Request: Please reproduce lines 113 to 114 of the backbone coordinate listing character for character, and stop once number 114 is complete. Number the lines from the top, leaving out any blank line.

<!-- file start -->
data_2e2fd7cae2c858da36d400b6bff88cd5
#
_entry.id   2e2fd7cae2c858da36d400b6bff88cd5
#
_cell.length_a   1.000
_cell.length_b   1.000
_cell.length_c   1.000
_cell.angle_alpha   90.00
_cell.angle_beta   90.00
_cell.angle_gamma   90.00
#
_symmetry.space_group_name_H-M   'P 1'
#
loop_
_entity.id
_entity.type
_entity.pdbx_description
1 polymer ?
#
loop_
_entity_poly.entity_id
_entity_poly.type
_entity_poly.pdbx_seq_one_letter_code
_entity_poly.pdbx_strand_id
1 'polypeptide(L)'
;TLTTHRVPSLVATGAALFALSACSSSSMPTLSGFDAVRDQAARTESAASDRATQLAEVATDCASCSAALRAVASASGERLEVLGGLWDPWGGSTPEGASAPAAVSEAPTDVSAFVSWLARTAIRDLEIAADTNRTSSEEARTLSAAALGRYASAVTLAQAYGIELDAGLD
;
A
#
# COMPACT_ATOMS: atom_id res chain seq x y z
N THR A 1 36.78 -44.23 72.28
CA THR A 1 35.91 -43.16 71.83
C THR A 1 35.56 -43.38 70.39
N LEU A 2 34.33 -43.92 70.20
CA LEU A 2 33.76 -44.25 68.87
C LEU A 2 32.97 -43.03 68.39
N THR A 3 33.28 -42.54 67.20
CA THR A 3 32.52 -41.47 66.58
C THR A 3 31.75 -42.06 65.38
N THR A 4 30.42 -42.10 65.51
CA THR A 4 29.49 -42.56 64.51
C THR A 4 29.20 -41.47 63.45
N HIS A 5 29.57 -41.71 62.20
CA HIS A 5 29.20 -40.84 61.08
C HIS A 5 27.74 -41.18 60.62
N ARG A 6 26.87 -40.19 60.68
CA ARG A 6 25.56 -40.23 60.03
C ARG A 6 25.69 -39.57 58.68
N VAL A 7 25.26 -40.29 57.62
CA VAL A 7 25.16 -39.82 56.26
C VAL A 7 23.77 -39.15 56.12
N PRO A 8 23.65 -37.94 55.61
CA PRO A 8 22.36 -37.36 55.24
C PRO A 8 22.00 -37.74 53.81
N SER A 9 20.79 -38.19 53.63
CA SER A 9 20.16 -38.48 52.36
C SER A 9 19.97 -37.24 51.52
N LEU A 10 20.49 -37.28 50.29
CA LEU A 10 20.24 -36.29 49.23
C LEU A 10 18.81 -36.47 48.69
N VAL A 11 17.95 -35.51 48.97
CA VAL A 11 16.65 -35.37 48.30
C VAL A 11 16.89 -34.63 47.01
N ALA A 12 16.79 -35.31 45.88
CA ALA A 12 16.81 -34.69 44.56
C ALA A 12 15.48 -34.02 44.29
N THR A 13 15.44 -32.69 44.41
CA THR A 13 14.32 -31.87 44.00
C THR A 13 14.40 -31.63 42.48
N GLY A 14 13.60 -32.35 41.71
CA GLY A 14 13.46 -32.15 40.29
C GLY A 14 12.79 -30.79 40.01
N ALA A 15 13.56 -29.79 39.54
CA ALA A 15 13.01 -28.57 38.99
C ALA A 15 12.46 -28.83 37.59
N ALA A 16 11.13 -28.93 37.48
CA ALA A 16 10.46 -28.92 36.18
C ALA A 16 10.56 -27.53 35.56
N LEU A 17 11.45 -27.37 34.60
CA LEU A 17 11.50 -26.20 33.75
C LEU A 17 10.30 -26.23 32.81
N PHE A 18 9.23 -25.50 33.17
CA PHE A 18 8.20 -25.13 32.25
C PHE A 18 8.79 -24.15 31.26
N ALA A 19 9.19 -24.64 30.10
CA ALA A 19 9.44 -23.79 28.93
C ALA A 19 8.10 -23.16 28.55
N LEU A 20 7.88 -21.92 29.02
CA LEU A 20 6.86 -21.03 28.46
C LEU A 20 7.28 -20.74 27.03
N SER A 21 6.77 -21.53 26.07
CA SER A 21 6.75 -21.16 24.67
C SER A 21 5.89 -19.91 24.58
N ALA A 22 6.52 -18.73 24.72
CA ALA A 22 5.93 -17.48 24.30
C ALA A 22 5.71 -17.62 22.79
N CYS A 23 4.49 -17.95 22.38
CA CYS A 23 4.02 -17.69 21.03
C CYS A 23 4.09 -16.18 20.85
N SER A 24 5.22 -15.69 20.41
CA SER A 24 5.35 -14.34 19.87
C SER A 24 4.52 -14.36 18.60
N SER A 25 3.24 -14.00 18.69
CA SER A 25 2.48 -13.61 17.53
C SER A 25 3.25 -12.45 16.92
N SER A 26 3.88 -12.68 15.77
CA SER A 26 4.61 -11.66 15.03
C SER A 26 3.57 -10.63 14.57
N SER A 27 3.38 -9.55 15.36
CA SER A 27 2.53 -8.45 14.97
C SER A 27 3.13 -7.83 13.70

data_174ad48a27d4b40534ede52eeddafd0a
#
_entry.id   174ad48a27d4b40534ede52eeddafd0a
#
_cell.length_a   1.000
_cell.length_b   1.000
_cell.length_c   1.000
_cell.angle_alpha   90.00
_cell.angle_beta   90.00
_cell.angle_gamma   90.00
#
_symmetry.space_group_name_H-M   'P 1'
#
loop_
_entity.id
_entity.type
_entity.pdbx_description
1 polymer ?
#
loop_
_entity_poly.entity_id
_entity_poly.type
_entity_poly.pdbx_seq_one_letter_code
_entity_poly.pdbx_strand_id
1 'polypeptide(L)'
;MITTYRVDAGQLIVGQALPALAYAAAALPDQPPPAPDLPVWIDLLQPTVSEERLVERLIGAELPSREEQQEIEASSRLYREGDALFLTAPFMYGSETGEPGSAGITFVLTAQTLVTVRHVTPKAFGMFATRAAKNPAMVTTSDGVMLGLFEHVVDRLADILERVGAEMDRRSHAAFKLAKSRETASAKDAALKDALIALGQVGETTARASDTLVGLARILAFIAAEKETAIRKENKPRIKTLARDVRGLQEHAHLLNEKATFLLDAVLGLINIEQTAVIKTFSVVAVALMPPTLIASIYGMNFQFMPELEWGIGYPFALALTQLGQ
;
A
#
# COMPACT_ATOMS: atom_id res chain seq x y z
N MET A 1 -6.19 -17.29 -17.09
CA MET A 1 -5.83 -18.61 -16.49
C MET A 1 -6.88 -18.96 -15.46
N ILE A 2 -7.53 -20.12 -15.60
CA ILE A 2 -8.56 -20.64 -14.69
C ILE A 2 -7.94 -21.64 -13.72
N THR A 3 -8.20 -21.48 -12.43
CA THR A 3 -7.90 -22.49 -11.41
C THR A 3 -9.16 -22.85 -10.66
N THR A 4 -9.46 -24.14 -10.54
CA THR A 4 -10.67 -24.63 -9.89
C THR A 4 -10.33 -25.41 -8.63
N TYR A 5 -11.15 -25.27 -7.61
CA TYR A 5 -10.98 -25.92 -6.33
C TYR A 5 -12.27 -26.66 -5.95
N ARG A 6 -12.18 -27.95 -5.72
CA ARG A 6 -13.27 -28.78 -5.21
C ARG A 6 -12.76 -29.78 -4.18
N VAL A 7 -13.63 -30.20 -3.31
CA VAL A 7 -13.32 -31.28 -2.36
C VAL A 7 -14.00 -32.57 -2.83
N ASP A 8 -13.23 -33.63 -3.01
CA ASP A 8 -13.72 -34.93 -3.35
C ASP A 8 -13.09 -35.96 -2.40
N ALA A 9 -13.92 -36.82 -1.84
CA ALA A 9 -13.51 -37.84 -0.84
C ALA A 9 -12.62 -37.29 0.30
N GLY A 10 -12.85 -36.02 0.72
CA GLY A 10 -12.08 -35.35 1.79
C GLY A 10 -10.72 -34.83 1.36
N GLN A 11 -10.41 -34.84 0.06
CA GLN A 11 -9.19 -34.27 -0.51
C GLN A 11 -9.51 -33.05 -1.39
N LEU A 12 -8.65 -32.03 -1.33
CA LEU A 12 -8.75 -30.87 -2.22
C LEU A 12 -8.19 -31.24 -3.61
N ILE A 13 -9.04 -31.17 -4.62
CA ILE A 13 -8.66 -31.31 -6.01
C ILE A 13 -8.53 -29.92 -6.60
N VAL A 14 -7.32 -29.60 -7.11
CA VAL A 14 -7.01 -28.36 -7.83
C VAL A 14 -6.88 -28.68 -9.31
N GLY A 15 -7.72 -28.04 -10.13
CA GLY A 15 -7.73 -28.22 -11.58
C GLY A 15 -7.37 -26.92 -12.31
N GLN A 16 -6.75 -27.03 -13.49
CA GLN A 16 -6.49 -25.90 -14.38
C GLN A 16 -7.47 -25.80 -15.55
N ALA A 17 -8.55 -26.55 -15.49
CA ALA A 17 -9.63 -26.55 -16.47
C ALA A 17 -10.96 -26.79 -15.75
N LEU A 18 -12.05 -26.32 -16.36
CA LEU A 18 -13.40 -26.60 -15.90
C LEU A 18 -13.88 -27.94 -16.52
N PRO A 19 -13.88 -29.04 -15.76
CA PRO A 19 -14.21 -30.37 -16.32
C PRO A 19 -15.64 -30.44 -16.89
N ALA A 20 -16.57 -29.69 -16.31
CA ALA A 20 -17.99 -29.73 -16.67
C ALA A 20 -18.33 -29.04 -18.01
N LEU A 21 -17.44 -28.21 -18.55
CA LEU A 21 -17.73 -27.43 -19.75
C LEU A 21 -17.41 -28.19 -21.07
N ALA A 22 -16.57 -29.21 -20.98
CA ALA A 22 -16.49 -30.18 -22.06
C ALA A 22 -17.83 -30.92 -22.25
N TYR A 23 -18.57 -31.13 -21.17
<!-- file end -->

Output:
#
_entry.id   174ad48a27d4b40534ede52eeddafd0a